Fall Books

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Writing about Crazy Horse, who led the infamous attack on Gen. George A. Custer atthe LittleBig Horn, remains difficult largely because the Oglala war chief was intensely private and taciturn. Unlike other famous Sioux leaders such as Red Cloud and Sitting Bull, for instance, he never sat for a photograph. Powers goes a long way toward unraveling the knot of vendetta and misunderstanding that led to Crazy Horse’s tragic murder in federal custody at the Red Cloud Agency in 1877. The author details the intricacies of Sioux culture and the challenges posed to the great chiefs who were forced to leave it behind, balancing them against the lives of Gen. George Crook, who ordered Crazy Horse’s arrest, and scout Frank Grouard, whose alleged mistranslation of the chief’s words stirred the general’s suspicion. (Knopf, 608 pages, $30)
 
Louisa May Alcott 
A Personal Biography
By Susan Cheever
 
When in 1868 Louisa May Alcott’s publisher Thomas Niles suggested she write a book for girls, she balked and delayed, but at last composed her masterpiece, Little Women, which endures as one of the most beloved children’s works of the English language. Modern women identify with Jo March, the book’s spirited, literary heroine, as she struggles for recognition in a man’s world. Cheever, author of American Bloomsbury: Louisa May Alcott, Ralph Waldo Emerson, Margaret Fuller, Nathaniel Hawthorne, and Henry David Thoreau (Simon & Schuster 2006), presents a concise and readable portrait of the woman behind the March girls, emphasizing the contrast between the author’s life and the idyll she created: Alcott’s difficult childhood, constantly on the move after the failure of yet another of her father’s schools; her formative friendships with (and girlish crushes on) transcendentalists Ralph Waldo Emerson and Henry David Thoreau; and her nursing service in the Union hospital following the Battle of Fredericksburg, which lent maturity to her writing, transforming her from an author of lurid melodrama into a keen observer of truth and human nature. (Simon & Schuster, 352 pages, $26)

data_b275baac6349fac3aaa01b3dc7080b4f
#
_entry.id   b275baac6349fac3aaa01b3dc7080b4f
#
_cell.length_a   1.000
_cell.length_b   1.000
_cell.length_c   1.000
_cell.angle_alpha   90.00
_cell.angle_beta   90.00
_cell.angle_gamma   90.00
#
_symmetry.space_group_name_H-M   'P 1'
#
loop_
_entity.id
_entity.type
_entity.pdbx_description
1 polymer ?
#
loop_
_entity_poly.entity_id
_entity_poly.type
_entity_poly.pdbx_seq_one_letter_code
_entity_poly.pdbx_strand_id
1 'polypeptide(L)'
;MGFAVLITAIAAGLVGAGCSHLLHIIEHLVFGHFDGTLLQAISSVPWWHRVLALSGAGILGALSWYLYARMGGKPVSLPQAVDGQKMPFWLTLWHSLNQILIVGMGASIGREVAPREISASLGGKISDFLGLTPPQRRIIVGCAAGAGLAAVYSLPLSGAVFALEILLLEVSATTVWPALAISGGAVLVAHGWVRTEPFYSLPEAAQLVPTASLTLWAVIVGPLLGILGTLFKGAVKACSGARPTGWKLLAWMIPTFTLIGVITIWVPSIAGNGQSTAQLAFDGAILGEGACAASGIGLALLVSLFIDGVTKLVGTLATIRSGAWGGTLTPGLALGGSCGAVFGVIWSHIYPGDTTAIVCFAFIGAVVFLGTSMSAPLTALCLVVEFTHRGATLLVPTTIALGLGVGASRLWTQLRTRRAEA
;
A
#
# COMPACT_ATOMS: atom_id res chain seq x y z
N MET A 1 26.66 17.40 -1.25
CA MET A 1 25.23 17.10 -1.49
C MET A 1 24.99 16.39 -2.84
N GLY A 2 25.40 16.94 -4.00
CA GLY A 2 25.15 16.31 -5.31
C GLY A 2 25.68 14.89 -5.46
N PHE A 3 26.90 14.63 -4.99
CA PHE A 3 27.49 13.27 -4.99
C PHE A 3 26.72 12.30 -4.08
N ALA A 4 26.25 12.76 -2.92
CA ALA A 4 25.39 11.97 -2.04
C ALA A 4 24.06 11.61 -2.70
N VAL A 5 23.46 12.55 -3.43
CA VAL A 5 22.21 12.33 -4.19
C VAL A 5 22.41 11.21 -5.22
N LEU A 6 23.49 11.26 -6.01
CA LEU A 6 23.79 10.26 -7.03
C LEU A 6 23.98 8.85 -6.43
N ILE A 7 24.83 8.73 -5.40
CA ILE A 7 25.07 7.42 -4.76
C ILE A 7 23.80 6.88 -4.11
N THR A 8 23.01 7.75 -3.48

The Man Who Sold America
The Amazing (But True!) Story of Albert D. Lasker and the Creation 
of the Advertising Century
By Jeffrey L. Cruikshank and Arthur W. Schultz
 
Born at the right time (1880), possessing the right genes, driven by the right choices, Albert Lasker became the grand vizier of mercantile America, then a prince of glitz and, surprisingly, a pioneer of philanthropy. He launched himself in Chicago on the cusp of an era when industry, transportation, consumerism, and mass media swarmed like vines up Jack’s magic beanstalk. A consummate salesman, marketing genius, and alchemist of popular trends, Lasker masterminded advertising per se, the matrix that bound the new world order. While his achievements (and ad campaigns) sound like Guinness Book of Records stuff, a different kind of genius makes this book an engrossing page-turner. Composed like a mosaic and paced like a decathlon, the lucid narrative projects a titan with clay feet up to the hips (Lasker tilted with booze, cards, and depression). This is a model biography, relating a notable 
life, evoking an age, and narrating a history of the tide of commercialism during America’s maelstrom century. (Harvard Business Review Press, 435 pages, $27.95)
 
Historical Atlas of the North American Railroad
By Derek Hayes
 
The latest in the UC Press series of historical atlases, this handsome volume delivers nearly 400 railroad maps along with a veritable feast of vintage ads, posters, and photographs, providing an experience for the railroad buff that’s second only to running a hand over a real fire-tube boiler or hearing a train whistle. Hayes’s informative text covers the growth of famed rail lines such as the Baltimore & Ohio, the Mohawk & Hudson, and the Atlantic & Pacific; the triumph of the transcontinental railroad; and rail transit’s indispensable contribution to military mobilization during World War II. Although, as the book points out, government-sponsored passenger train service has not retained its once-great popularity, this atlas reveals how deeply the railroad 
has figured in the growth of the United States and Canada. 
(University of California Press, $39.95, 224 pages)